By now, you have certainly been provided much information about the novel coronavirus (COVID-19), and are trying to sort through and manage the new information that seems to be coming in on a minute-to-minute basis. As nonprofit organizations develop contingency plans to address their unique, dual role as employer and service provider, flexible response strategies may be required. Many employers, large and small, are exploring varied options as part of the planning process.
Of course, you should consult your local health department or the Centers for Disease Control and Prevention for the most up-to-date advice on how to proceed should your workforce be affected by COVID-19. Following are a few additional considerations you might think about when trying to navigate how to manage your workforce during this unique time:
1. Encourage any employees who feel sick to stay home until they feel well enough to return to work. For those employees who do come to work, encourage them to wash their hands frequently, keep their workplaces clean and sanitized, greet each other without a handshake or any other gesture that would require physical touching, and to sneeze or cough into a tissue.
2. Re-examine what benefits the organization’s paid time off policies provide. For employers with at least 50 employees, federal law allows up to 12 weeks of unpaid protected leave each 12 months for an employee’s or employee’s covered family members’ serious health condition. Additional time off may be required as a form of reasonable accommodation under federal law or under state law.
Certain employers with 50 or more employees in Connecticut are required to provide 40 hours of paid sick leave to service workers.
In New Jersey, employers are required to provide up to 40 hours of paid sick leave per year to covered employees.
Westchester County, NY also requires local employers to provide up to 40 hours of paid sick time to eligible employees working for employers with at least five employees. Employers with fewer than 5 employees must provide this time with or without pay.
Employers might have other written paid time off policies, including designated vacation, sick leave banks for extended leaves, or personal time. Nonprofits should be prepared for an increase in the need to use this time. If an employee is not eligible for paid leave or if an employee no longer has any paid time off available, while recognizing there is still a financial impact, an employer could consider options such as advancing time not yet earned to assist in covering certain gaps in wage continuation during absences not covered by state or local laws.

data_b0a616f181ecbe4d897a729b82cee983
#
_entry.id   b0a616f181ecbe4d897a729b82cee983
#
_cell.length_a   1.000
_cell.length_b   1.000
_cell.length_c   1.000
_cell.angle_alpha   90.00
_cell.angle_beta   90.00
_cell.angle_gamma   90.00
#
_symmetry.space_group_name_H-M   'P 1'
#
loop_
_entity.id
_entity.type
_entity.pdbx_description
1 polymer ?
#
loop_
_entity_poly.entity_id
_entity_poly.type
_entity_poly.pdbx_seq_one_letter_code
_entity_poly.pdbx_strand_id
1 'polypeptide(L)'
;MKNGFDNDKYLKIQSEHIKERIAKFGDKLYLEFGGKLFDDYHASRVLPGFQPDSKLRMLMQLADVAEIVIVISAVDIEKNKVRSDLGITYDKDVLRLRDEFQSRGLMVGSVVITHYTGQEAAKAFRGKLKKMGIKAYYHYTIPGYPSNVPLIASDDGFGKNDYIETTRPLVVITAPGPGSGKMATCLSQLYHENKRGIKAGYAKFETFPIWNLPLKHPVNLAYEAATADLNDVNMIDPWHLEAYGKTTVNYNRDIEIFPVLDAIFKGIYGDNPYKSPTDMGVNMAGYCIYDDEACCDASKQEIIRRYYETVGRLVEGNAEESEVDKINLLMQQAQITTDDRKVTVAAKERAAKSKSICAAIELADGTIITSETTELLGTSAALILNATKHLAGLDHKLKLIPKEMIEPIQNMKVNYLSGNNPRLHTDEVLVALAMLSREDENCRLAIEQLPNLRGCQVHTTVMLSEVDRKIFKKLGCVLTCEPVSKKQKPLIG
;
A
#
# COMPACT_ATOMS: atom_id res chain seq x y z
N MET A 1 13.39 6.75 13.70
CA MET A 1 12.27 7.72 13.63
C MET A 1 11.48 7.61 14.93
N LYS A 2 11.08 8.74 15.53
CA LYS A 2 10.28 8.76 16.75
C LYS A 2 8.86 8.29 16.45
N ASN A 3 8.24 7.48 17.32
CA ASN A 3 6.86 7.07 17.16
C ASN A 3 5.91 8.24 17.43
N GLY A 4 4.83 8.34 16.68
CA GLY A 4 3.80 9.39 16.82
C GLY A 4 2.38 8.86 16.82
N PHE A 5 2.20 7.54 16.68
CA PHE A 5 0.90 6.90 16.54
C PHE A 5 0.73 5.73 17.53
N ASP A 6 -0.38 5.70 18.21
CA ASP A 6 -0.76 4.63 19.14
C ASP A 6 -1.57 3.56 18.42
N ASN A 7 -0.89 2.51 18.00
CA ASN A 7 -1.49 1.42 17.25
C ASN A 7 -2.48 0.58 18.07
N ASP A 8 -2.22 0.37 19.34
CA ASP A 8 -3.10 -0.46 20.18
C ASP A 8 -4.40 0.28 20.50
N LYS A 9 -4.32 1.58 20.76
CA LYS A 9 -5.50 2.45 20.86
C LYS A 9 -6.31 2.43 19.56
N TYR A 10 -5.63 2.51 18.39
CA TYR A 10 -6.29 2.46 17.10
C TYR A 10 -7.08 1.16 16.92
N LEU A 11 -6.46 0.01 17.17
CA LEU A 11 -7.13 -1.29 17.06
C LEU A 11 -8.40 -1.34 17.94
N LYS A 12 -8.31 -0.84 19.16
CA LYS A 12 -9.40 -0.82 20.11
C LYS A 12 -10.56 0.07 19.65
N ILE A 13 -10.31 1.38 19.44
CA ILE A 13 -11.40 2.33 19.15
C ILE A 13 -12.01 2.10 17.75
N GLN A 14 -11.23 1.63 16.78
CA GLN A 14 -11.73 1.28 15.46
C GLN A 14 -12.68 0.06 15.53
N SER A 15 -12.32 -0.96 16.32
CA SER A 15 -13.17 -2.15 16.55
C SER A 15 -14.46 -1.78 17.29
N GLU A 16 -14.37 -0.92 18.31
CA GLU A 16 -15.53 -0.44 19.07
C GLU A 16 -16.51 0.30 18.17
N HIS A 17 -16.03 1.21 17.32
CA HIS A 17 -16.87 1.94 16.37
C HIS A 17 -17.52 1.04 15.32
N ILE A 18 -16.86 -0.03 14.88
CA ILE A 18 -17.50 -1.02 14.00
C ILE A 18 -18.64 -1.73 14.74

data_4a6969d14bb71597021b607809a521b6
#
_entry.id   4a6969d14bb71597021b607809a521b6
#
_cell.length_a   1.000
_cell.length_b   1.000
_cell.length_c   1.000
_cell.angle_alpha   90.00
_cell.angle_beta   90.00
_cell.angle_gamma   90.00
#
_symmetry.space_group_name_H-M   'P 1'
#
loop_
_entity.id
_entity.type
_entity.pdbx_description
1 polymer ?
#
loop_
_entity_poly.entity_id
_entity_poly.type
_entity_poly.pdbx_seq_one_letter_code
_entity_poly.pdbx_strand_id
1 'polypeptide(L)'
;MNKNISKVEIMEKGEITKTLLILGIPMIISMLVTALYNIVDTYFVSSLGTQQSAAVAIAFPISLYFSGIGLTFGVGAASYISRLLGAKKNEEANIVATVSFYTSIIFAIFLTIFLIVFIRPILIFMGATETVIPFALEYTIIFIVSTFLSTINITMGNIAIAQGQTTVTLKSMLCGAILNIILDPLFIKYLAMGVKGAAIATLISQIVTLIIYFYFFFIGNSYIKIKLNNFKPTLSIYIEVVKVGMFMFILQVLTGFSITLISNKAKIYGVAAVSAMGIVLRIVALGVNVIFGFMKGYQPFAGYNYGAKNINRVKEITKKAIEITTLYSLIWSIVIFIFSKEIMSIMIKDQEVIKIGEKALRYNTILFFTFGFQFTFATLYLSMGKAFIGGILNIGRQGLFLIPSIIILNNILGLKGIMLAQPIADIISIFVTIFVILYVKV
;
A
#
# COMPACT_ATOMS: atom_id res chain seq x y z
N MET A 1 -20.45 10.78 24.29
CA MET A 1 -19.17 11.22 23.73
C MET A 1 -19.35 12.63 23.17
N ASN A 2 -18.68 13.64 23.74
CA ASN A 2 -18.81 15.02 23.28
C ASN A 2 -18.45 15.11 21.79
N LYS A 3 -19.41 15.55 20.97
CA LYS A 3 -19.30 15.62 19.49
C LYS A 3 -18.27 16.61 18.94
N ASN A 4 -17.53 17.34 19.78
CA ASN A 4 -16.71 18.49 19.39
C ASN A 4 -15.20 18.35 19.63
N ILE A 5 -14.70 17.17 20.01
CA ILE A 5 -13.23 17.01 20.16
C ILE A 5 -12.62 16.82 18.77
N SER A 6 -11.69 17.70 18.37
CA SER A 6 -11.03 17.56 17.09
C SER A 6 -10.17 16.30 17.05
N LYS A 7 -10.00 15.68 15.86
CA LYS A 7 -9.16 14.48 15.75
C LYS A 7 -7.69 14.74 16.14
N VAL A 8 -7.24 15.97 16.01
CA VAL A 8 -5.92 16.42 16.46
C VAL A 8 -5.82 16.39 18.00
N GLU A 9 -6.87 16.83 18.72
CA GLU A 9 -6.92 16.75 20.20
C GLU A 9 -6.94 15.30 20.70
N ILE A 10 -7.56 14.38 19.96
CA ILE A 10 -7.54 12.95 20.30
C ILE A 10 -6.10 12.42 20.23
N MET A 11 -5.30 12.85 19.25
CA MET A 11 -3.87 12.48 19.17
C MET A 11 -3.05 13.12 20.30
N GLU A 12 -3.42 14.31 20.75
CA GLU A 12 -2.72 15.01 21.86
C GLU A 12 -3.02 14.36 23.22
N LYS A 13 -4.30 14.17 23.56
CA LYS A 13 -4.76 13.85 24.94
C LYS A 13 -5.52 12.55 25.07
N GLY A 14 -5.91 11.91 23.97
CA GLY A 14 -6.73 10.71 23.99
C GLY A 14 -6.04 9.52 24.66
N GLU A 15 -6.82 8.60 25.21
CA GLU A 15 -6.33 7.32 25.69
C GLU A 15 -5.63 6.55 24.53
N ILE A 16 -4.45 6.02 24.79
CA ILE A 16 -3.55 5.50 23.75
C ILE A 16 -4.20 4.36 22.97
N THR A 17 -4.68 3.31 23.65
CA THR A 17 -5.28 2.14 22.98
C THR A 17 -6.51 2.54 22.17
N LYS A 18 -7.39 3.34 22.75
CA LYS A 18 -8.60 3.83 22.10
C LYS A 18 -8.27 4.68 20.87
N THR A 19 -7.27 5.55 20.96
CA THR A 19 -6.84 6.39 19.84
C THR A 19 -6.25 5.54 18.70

3. Telecommuting has long been a good option for nonprofits. It may remain a good option for many employees should a workplace be affected by COVID-19. But, typically, this option was reserved for certain exempt employees since it could pose increased data security risks, a myriad of legal considerations, IT infrastructure requirements, reimbursement costs, among other concerns.
Should an office need to close or employees need to work from home because of school closures, nonprofits may consider a temporary work-at-home policy for non-exempt employees. This temporary measure allows for continuity in staffing and operations of the nonprofit. Before doing so, among other considerations, an employer should determine how it will monitor and enforce the same time recording rules required when someone works on-site. For nonprofits that choose this option, the organization remains responsible for paying for all time actually worked by the at-home, non-exempt employee, including any overtime worked. If not properly supervised, this can be a challenge. Before putting in work-at-home arrangements, it is a good idea to put all expectations in writing (with the employee signing an acknowledgement), including for non-exempt staff to obtain approval to work overtime.
4. Mapping out communications is an important part of any organizational contingency plan. Communications create trust and set clear expectations for staff. Employees will appreciate being kept up to date on any workforce changes that will be put into place because of COVID-19, such as travel prohibitions, meeting cancellations, etc. Any changes in policies should be in writing, and in some instances, are required by law to be in writing (e.g., sick and vacation). Providing frequent and clear communications, will allow employees will have a better understanding of what policies are only temporary, and what to expect when “life returns to normal.”
Helpful links to assist in developing a proactive strategy:
- Westchester Sick Leave Law,English Employee Notice
- Agencies Publish Guidance for Employers on Responding to the 2019 Novel Coronavirus
If you have further questions, please contact your local Pro Bono Partnership office.
Thank you to Susan Corcoran of Jackson Lewis for assisting Pro Bono Partnership with this legal alert.